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Three Leadership Approaches to Encouraging Two-Way Corporate Communication

 When corporate communication is an open exchange of ideas, information and feedback, the result is a healthy corporate culture.

Have you created a work environment of mutual trust where office communication is a two-way street? If not, you may be missing out on some important opportunities to 1) get everyone marching in the same direction, 2) gain valuable input from your team and 3) guide employee performance while increasing engagement.At HT Staffing, we work at creating corporate culture that is communication-friendly, and we encourage you to do the same. Here are three leadership approaches that can help you create a communicative corporate culture.

Lead from the center. In his book, The 8th Habit, Stephen R. Covey cites a Harris Interactive poll of 23,000 employees. Only 37 percent of those polled said they clearly understand what their respective organizations are trying to achieve and why.

Take time to identify and articulate your company’s core values, mission and vision. As appropriate, enlist your employees in crystallizing them. Post these central precepts prominently on the walls of the office, in email taglines, and on your website and intranet so everyone knows what the company stands for and where you’re headed.

Lead from the top. Do your staff members feel free to speak up if they spot an inefficiency or disagree with a management decision? Do they know their questions, suggestions and observations will be received with respect and consideration? Do they believe they’re getting the straight skinny on what’s going on in the company? If not, look to your management team’s corporate communication style.

An insecure leader may not be able to tolerate the tumble of ideas and opinions that occur when you open the floor to everyone in the room. A manager might have a “my-way-or-the-highway” attitude. These are problems worth addressing.

The payoff is the potential for process improvements, idea-sharing that generates innovation and resolution of differences. The bonus is that employees who believe they can make a difference in an organization tend to experience greater job satisfaction, and are willing to be more invested in the company’s success.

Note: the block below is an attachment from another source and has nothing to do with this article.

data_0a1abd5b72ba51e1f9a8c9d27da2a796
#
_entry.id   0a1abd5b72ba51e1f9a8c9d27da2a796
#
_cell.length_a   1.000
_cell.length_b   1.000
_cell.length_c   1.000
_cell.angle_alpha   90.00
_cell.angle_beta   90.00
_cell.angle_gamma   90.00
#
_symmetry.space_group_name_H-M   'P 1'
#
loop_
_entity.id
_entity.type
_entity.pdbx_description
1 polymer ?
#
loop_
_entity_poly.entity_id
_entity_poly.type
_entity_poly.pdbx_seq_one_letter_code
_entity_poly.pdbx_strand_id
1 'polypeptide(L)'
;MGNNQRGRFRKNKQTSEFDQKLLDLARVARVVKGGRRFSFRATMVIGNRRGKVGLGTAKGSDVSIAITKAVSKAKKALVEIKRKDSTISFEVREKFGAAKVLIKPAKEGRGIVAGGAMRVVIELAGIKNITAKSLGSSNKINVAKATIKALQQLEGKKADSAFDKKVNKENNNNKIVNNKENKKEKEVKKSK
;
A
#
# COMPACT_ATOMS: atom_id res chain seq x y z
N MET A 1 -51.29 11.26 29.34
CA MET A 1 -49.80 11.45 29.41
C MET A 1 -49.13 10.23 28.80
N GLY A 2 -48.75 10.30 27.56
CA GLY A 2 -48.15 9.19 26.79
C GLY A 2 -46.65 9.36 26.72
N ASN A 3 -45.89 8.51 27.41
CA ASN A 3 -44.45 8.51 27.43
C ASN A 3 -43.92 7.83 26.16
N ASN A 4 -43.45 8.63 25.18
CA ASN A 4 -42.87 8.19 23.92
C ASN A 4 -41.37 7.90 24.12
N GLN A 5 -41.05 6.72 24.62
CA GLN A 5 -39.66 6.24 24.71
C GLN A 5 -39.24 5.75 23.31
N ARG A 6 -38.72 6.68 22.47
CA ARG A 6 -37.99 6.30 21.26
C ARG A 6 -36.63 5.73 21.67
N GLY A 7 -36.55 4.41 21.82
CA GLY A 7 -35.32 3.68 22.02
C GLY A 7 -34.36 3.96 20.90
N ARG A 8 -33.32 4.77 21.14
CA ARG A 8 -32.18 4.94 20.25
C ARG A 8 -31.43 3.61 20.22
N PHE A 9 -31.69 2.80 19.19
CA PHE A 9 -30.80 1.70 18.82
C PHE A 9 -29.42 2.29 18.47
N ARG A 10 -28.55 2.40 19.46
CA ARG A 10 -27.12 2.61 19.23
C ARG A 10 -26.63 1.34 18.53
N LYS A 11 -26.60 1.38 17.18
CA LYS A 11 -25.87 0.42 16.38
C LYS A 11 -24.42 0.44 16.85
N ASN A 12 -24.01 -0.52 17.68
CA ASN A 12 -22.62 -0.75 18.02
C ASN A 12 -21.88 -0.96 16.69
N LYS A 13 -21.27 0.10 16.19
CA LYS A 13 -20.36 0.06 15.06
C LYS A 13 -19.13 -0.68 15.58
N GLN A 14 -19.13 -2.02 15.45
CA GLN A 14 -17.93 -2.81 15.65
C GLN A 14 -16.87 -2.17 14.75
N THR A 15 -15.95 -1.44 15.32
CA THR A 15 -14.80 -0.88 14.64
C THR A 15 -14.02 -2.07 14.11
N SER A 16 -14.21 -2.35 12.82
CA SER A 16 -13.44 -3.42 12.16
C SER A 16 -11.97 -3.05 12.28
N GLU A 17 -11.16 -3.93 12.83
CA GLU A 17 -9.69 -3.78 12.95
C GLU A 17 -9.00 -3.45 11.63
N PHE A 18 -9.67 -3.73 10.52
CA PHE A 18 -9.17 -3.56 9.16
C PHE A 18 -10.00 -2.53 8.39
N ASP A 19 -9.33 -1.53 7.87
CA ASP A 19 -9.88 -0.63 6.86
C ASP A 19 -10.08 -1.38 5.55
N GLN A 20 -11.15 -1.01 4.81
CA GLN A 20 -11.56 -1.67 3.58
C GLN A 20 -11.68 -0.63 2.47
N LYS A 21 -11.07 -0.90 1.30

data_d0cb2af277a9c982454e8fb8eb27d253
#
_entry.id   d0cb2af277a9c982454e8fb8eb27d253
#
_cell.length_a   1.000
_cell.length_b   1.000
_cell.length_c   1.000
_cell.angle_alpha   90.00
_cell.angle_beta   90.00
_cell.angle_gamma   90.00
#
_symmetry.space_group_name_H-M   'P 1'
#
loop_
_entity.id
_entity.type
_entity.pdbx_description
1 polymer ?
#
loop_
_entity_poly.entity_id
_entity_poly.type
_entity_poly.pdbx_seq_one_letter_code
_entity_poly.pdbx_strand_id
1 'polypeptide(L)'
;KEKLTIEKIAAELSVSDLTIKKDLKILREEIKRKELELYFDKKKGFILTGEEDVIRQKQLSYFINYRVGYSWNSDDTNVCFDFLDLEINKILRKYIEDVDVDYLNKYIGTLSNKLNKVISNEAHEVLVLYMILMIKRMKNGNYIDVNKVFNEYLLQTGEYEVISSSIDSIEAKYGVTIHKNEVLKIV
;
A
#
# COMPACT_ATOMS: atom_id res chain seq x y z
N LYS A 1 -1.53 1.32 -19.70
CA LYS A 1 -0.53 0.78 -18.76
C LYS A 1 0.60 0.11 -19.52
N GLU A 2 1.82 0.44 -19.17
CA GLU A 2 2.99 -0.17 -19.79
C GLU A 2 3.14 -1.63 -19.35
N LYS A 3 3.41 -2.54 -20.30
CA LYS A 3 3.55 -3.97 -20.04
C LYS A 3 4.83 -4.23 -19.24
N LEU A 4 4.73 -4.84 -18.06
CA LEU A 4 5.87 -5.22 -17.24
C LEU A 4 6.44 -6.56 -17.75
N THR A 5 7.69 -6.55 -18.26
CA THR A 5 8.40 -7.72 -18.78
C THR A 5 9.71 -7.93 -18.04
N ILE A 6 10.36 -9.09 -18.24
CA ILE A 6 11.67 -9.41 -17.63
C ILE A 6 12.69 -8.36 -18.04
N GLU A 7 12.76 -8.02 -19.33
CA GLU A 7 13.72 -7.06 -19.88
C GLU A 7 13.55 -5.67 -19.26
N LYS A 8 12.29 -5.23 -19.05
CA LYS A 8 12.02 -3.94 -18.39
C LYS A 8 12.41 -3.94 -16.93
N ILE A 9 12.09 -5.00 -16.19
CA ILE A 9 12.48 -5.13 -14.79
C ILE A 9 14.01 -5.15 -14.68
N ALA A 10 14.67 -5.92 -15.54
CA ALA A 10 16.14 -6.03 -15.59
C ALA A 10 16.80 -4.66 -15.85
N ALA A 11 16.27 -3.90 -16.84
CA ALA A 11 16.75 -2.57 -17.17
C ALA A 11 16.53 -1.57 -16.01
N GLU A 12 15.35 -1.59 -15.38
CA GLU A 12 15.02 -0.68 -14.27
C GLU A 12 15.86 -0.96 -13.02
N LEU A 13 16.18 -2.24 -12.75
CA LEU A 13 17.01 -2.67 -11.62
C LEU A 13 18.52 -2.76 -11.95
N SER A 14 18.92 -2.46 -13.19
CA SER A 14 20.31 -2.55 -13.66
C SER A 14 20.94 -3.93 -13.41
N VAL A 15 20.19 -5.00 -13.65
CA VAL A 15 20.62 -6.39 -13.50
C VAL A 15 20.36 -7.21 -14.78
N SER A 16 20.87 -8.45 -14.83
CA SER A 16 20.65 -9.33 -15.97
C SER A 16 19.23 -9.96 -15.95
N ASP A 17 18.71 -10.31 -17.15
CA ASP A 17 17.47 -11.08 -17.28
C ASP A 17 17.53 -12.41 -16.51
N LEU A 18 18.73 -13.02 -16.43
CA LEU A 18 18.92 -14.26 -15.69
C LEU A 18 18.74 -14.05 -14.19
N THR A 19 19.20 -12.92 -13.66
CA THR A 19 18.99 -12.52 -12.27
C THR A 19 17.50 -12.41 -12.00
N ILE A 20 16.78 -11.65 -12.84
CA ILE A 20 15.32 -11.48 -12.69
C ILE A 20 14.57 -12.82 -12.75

Lead in a loop. Give—and get—fast, frequent feedback.

Kudos are best delivered publicly. Include details about the stellar performer’s specific actions and the resulting benefits to the team or the company. Learn from the employee how management and others on the team contributed to the success.

Criticism should be conveyed in private, with an HR representative present if needed. Aiming for a positive resolution of problematic behavior or situations keeps the discussion constructive. Seek input from the employee about the factors that led to the difficulty, and ask for his or her recommendations about how to correct the issue.

Remember to use the most effective medium for each office communication. Face-to-face interactions offer visual clues beyond the exchange of words. Email provides a “paper trail.” A phone call or text message might be the quickest, most immediate means of responding.

Fostering a safe environment for communication give-and-take is essential to a healthy corporate culture. Invite input from everyone on the team, and insist on an atmosphere of mutual respect. Encourage a communicative corporate culture that extends beyond the workplace to forthright exchanges with customers, prospects and suppliers.

Let us know what have you done to promote effective communication in your company. What benefits have you seen? What are the biggest communication challenges you’ve encountered?

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